Context

Context is important in the interpretation of Scripture. When you realize that the people addressed in the Book of Hebrews were 1st generation Jews who had become shaky about their profession of faith in Christ because they were facing mild persecution, you recognize what it is that was behind the weakness of their trust.  And when you read the author’s comment in the last chapter about the letter being an exhortation, you recognize why there are seven warnings in the Book. Moreover, you can see that there is reason why they have become dull of hearing—they had not been immersing themselves in the Scriptures so that their perceptual faculties were sharp enough to discern the difference between good and evil.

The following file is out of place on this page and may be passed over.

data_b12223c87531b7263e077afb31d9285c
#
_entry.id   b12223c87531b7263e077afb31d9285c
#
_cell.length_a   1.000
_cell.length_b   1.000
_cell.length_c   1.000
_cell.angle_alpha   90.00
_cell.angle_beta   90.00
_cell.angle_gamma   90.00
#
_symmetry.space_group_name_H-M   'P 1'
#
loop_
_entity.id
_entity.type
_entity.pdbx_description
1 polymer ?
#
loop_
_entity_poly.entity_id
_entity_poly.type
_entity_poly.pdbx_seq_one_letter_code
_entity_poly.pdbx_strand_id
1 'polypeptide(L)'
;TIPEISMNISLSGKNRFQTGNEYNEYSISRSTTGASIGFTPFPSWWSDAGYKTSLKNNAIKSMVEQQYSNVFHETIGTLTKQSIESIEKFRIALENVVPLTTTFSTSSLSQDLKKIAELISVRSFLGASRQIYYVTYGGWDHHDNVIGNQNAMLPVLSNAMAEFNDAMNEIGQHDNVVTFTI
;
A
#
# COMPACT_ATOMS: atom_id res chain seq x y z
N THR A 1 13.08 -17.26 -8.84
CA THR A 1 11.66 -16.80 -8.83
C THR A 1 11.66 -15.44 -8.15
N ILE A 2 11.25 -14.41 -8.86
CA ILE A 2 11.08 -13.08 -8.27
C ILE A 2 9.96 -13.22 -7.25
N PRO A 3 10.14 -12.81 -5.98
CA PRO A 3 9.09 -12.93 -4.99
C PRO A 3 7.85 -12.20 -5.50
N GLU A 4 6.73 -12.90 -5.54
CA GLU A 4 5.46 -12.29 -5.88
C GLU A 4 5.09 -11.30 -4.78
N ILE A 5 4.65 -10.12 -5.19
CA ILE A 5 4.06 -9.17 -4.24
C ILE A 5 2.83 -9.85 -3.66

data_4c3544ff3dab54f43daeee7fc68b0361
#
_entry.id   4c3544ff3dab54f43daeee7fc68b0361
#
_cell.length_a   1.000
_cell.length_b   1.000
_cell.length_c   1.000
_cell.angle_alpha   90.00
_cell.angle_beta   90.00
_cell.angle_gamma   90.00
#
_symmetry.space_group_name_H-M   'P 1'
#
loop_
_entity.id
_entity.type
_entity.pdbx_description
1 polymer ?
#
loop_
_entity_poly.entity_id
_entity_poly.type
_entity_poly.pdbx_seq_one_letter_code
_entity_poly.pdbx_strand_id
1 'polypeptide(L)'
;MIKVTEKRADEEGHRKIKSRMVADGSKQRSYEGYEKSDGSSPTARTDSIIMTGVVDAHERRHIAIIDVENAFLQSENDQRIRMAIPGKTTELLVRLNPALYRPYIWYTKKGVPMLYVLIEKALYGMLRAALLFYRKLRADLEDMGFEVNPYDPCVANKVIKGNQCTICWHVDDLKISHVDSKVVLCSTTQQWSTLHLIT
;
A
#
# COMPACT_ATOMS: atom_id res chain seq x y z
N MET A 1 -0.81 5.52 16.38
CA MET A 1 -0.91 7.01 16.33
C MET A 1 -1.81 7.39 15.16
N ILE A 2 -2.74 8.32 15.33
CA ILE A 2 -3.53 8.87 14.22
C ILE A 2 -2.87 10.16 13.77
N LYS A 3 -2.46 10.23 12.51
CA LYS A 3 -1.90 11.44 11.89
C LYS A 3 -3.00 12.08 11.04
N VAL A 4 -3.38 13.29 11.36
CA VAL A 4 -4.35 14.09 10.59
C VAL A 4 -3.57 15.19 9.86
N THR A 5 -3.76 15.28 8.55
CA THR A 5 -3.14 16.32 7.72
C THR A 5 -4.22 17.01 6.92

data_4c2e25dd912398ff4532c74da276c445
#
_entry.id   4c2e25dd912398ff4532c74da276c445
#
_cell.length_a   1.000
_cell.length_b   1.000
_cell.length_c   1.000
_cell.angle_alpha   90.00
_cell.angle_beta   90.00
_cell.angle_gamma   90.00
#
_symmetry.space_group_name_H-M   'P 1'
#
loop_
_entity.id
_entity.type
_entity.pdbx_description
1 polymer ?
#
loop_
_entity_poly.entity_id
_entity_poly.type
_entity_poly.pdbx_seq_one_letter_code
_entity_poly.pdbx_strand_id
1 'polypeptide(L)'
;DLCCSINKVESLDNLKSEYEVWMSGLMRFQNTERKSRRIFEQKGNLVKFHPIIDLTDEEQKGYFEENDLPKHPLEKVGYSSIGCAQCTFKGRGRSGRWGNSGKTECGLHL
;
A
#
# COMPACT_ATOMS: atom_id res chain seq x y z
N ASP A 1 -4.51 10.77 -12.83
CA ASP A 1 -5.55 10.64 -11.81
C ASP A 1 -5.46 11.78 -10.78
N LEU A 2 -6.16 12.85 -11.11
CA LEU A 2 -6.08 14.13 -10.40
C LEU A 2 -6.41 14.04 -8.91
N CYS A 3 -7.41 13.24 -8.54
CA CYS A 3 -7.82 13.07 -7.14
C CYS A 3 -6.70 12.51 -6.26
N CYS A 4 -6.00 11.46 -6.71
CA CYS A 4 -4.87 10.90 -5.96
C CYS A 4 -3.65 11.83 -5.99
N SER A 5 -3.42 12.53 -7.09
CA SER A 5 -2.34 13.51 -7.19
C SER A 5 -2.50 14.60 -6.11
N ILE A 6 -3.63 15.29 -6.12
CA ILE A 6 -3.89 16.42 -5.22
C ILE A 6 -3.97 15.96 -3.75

A simple verse can provide all the context that is necessary.  In Ezekiel 28, there is oriental pageantry describing the king of Tyre who was on his way to hell. Instead, many, because they don’t recognize the extravagance of language used, think what is said if him really pertains to Satan. But read the contextual verse 2,where we read concerning the King: ”Yet you are a man and not a god.” He dressed and acted like one; he would raise himself to God’s place if he could, but he was not a god.  Nor was he the Devil.  We are told explicitly that he was “a man.”

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